Day in the life of: Eric Barron

The Keller Williams New York City CEO talks about brown-bagging his lunch and starting up a kids’ ice cream line

Nov.November 01, 2013 07:00 AM
Eric Barron

Eric Barron

6:15 a.m. I wake up at 6:15 or 6:30 a.m. [For breakfast] I eat a ton of organic fruit and a Greek yogurt. I’m as organic-y as I can be.

6:45 a.m. Lia, my wife, would love to sleep till noon if she could, so I get the kids [Zachary, 6, and Jacqueline, 9] going. We live in the South Orange/Maplewood area of New Jersey. Everyone from my area is a transplant from Park Slope or Manhattan. We moved out of the city two years ago, after 20 years — we lived on the Upper West Side for 10 years, then moved Downtown. We had to be within 30 minutes of the city and weren’t going to Long Island — nothing against Long Island.

7:30 a.m. I typically take a 7:34 a.m. train, and by 8:20 a.m. I’m in the office at 425 Park Avenue. We don’t even think about [the fact that the building will be demolished in 2015 by L&L Holding to make way for a new office tower. When that happens, the firm’s headquarters] will stay in Midtown. And then we’re going to have four or five boutique offices. I’m looking at retail space Downtown today. The first location is going to be south of 23rd Street, and will be open in three to five months.

8:30 a.m. I check in with Zhann [Jochinke], the COO, my right hand man. I typically do a quick walk of the floor. We have about 280 brokers now. Our goal is to end 2014 with around 450 agents. I love to see who’s here early.

10 a.m. I probably get about 250 emails a day from attorneys, agents, potential recruits, and our headquarters in Austin. I carve out a half-hour in the morning, a half-hour in the afternoon and a half-hour in the evening to respond to them. We also hold a lot of the leadership meetings in the morning. I make sure that we’re working efficiently as a team.

12:30 p.m. I have a business lunch about three times per week. Last week, I had a great lunch on 53rd Street at Hillstone — best tuna burger in the city — with a potential recruit, [an agent] who was looking to jump from making $12 to $15 million a year to $20 to $25 million a year. We did a business plan at lunch: “What are they going to do to be more of a listing agent?” No [other firms] are teaching business planning. Everyone works hard, but the question is, how efficiently do people work? If I’m not eating out, I’m bringing food back and eating out on the floor. We have a lunchroom, but I sit out in the training room. I send an email saying, ‘Hey guys, I’m brown-bagging it in the training room, come sit with me.’ And agents will come.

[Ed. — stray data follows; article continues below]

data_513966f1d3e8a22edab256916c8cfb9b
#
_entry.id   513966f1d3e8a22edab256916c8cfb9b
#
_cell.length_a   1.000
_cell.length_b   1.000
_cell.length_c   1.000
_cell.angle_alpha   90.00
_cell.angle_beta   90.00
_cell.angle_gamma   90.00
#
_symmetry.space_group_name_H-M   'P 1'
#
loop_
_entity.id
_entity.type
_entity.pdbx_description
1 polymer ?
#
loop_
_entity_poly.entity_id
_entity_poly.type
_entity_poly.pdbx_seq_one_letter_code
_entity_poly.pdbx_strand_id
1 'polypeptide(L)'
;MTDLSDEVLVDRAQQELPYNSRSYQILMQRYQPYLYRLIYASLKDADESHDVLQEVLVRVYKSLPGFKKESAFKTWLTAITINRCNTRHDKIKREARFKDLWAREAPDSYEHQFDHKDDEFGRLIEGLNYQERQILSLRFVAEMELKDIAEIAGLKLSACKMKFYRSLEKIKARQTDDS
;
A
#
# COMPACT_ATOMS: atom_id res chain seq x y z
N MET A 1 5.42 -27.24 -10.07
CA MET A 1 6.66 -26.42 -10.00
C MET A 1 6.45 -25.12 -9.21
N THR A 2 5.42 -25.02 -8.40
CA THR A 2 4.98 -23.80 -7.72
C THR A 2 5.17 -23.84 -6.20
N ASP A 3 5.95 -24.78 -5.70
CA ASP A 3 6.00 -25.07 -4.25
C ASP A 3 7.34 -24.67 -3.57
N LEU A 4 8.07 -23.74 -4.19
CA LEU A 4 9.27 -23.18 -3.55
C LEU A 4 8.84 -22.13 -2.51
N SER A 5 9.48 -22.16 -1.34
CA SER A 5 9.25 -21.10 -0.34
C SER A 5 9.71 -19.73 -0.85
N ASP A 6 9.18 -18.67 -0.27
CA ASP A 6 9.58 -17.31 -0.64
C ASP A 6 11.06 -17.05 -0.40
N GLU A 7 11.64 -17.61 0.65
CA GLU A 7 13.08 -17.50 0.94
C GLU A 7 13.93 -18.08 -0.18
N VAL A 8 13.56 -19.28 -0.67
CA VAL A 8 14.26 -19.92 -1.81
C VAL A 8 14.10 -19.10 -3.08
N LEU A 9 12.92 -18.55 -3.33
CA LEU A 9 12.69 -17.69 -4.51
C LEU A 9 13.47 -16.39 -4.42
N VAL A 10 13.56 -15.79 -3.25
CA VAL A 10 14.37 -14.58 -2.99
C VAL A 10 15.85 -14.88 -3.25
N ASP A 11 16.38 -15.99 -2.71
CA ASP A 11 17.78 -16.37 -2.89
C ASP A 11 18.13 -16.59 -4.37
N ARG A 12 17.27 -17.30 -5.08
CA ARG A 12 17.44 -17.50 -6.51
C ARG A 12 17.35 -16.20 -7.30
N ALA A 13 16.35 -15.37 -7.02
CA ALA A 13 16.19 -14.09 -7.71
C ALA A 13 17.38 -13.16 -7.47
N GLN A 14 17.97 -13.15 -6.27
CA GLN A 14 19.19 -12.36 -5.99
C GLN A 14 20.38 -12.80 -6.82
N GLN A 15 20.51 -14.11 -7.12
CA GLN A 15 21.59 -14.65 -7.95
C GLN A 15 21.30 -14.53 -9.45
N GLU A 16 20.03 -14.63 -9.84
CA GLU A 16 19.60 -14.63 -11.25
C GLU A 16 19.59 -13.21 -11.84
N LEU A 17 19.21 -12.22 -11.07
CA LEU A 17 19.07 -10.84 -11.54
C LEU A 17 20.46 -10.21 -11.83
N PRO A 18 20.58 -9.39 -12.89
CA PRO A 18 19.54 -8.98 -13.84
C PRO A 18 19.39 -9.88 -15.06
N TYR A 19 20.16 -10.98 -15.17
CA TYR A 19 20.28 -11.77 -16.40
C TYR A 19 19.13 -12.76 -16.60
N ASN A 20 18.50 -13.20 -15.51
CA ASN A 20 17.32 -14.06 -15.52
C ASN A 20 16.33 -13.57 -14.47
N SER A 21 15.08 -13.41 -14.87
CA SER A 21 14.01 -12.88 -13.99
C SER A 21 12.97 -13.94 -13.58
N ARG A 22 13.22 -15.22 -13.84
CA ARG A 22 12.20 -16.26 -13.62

2 p.m. In the afternoon I have a lot of meetings with agents to talk about their business plans, and what are they doing to achieve their goals. I tell people I’m focused on anything growth-related. If it’s not growth-related, don’t talk to me.

4 p.m. I probably do, on average, five recruiting meetings a week. I’m typically spending most of my time meeting higher-producing agents. We’ve recently hired Leisa Aras from L.G. Fairmont Group, a boutique firm Downtown, who’s started her own team here. She’s done $10 million in sales since joining us two months ago.

8:02 p.m. Every once in a while I’ll catch a 5:18 p.m. train because I coach Zach’s T-ball team. But I usually take an 8:02 p.m. train, which gets me home by 8:45 p.m., and that gives me a few minutes with the kids. They’re probably going to bed around nine, so I squeeze in a last-minute dessert with them. I’m not a big dessert guy, but we eat ice cream. We’re actually thinking about starting an ice cream line made for kids, by kids — it’s in the development stage right now. One of the flavors is called “Smash.” The concept is, you take all the toppings and smash them into the ice cream. Jacqueline and Zachary are putting together their board of directors. They’re each putting three of their friends on the board. It’s hysterical. I’m big on kids being entrepreneurs. My daughter makes a fortune doing her lemonade stand.

9 p.m. I go for a three- to five-mile run a couple nights a week. Or I go to the gym.

11 p.m. Lia and I will try to catch an hour of DVR. We religiously watch “Homeland,” “The Good Wife,” “Dexter,” “Ray Donovan” and “The Newsroom.”

Midnight [I go to sleep at] midnight. It’s too late. I’d like to be in bed earlier.


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